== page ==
Piano Island echoes to sound of China's turbulent history
Thursday 22 May 1997
As one walks along the pedestrian-only roadways, it is music and birdsong that filter through the banyan trees, not traffic noise or pile-drivers. Ivy-covered wrought-iron gates open on to vast colonial-style shuttered mansions. Around one corner, a pretty white church sits in landscaped gardens. The air is clean, and not one smokestack chimney can be seen. Can this really be China?
Gulangyu offers that rarest of commodities on the Chinese mainland - peace and quiet. The British had an eye for the island's potential as a comfortable repose when in 1842, after the first Opium War, they forced China to open Xiamen on the south-east coast as one of the foreign treaty ports. Across the harbour sat verdant Gulangyu, and that was where the interlopers were enticed by the scenery to set up home. A dozen foreign consulates were soon established, and with them came the missionaries - and lots of pianos.
"We have many pianos from Britain, because the climate here is damp so British pianos are better," said 59-year-old Yin Chengdian, who runs the island's music school. And the one-square mile "Piano Island", as it is called by the 20,000 inhabitants, is determined to live up to its reputation. There is the ferry building, which is shaped like a piano; and the island's concert hall, shaped, you guessed it, like a piano.
The history of the piano on Gulangyu is the history of the island itself. "In the second half of the 19th century the Western missionaries came here and brought the music," said Mr Yin. A tradition was quickly established. "The wives of the missionaries were very good music teachers. So they taught the local Chinese." As Gulangyu developed as a Western enclave, scores of wealthy overseas Chinese also started to drift back, and built themselves stately European-style mansions, faced with exquisite art deco stonework and stucco decoration. And with them came more pianos.
Even when the Japanese invaders came in 1938, the music played on. Then in 1949, in the wake of the Chinese Communist victory, the Westerners and rich overseas Chinese departed. "But all the pianos were left behind," said Mr Yin.
During the first years of the new order, piano playing was politically acceptable, and by 1959, Mr Yin's brother, Yin Chengzong, had emerged as one of China's most promising pianists, one of a number of star musicians to hail from Gulangyu.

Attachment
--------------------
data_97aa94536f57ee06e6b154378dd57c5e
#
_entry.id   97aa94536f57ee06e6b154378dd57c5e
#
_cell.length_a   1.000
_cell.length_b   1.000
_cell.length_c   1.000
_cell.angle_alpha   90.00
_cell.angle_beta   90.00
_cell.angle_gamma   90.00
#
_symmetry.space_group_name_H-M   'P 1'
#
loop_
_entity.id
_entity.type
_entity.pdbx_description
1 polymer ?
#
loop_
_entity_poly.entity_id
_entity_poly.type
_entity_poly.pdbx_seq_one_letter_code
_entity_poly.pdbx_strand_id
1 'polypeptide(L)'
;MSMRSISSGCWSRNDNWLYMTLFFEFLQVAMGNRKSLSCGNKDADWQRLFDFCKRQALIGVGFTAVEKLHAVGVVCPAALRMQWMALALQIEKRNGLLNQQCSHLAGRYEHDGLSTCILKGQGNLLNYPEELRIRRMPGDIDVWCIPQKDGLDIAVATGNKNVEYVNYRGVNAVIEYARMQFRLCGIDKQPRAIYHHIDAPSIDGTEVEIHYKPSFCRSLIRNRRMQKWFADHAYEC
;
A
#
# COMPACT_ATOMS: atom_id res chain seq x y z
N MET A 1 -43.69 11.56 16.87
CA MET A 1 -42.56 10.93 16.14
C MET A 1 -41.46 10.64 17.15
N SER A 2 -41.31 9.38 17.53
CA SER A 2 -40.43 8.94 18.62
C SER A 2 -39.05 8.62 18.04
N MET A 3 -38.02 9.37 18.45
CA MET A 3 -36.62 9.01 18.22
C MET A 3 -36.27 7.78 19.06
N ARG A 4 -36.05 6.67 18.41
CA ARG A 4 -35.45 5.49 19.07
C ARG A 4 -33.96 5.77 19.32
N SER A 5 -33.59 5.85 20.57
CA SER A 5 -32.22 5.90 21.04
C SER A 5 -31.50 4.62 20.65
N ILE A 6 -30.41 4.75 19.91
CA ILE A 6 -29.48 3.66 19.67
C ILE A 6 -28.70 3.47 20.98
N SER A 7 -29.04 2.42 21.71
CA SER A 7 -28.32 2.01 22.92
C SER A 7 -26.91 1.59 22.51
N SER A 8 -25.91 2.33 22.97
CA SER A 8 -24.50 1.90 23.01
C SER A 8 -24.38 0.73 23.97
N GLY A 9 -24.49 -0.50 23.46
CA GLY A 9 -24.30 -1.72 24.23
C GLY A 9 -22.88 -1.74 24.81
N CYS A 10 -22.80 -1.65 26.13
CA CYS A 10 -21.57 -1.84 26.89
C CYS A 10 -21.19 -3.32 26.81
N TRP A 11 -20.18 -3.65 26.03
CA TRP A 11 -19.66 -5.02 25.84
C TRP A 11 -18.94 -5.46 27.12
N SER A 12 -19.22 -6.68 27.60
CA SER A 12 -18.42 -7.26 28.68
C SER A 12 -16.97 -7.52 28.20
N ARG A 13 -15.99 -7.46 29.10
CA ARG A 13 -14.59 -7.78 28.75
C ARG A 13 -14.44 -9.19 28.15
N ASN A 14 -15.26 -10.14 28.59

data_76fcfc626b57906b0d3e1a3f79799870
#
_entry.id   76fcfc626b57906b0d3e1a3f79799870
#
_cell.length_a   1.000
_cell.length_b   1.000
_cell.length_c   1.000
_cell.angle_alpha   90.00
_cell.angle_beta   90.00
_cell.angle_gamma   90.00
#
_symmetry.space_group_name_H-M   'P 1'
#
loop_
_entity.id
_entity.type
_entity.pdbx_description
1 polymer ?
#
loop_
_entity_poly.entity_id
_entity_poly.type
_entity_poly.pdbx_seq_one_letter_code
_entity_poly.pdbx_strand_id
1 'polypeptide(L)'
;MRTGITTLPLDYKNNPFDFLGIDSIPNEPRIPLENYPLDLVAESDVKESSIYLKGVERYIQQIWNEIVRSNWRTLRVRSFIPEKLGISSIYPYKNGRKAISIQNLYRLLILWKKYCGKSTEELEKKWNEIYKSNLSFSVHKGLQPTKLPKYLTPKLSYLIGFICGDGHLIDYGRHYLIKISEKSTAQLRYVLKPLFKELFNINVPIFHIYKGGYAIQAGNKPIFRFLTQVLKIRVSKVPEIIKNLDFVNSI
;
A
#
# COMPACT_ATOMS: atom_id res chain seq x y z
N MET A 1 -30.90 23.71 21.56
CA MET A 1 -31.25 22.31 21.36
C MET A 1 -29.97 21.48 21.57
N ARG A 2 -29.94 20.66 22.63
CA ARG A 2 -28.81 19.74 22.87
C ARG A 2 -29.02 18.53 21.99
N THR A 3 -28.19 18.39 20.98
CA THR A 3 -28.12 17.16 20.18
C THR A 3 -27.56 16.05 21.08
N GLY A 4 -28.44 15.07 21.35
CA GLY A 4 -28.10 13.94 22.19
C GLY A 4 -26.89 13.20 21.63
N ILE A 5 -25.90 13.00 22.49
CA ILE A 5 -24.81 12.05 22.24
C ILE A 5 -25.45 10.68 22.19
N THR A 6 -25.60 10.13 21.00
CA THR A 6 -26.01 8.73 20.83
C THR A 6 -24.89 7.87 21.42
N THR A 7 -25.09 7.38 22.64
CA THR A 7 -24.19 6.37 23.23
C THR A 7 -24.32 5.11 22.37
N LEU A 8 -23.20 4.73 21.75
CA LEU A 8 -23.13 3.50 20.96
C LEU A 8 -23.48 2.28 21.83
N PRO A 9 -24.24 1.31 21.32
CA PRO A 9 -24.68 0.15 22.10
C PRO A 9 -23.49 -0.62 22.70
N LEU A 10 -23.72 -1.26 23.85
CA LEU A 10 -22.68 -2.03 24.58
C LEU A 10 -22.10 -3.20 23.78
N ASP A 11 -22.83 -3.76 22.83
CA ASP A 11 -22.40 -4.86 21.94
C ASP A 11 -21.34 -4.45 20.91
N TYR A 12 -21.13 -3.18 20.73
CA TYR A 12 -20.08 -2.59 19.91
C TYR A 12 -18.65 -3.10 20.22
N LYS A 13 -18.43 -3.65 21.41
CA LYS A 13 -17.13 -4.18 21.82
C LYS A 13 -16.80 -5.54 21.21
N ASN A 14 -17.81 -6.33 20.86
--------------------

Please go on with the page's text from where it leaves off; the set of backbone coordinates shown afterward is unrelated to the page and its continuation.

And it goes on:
In 1966, with the outbreak of the Cultural Revolution, the music stopped. A history of pianos and priests brought the inhabitants of Gulangyu no sympathy from the crazed Red Guards. Zhang Zhenzhen, the 46-year-old curator at the museum, said: "In some households I heard the pianos were smashed. The Red Guards came to our house and took away a lot of music books." Mr Yin added: "People just did not play the piano. Because Western classical music was considered like capitalism."
The Christian Yin family, like many others, were thrown out of their home. Mr Yin's famous pianist brother decided collaboration was the best chance of survival and became a favourite composer of revolutionary ballads - such as "A new song from the countryside" - for the Gang of Four.
At the end of 1976, after the death of Mao Tsetung, the music re-started just as suddenly as it had halted. Mr Yin was the piano accompanist at the first public concert. "The young singers gave a better performance than the older ones who were shaking so much they could not sing very well," he remembered. His by now infamous brother left for America as soon as he could. Plans for a music school started in the early 1980s, and it opened in 1990 on top of a hill in a converted Thirties American missionary church. There are 180 full-time students.
Across Gulangyu, some old homes, including the Yins', have been returned to their original owners. Others have been renovated as holiday homes for powerful state work units. Drawn by the seafood as much as the music, China's leaders often find the time for an inspection tour of Gulangyu. One photograph shows the prime minister, Li Peng, triumphantly holding a lobster at the Huang Yan Dong restaurant in 1995.
Deng Xiaoping came in 1984, and Richard Nixon also made it to the island. Like all VIPs they stayed at the Gulangyu Hotel, built in 1923 as a private house by the the Huangs, an overseas Chinese family from Indonesia.
The Huang descendants are not in residence. A hotel manager reluctantly explained: "The property belongs to the Huang family, but the government runs the hotel and pays rent to the Huang family," she said. How much rent? "Well, in the past, the government did not pay any rent." So how much do they pay now? "Well, they don't actually pay rent now." So how does the Huang family feel about this? "Maybe the Huang family wants it back, but we don't know how to solve this problem."
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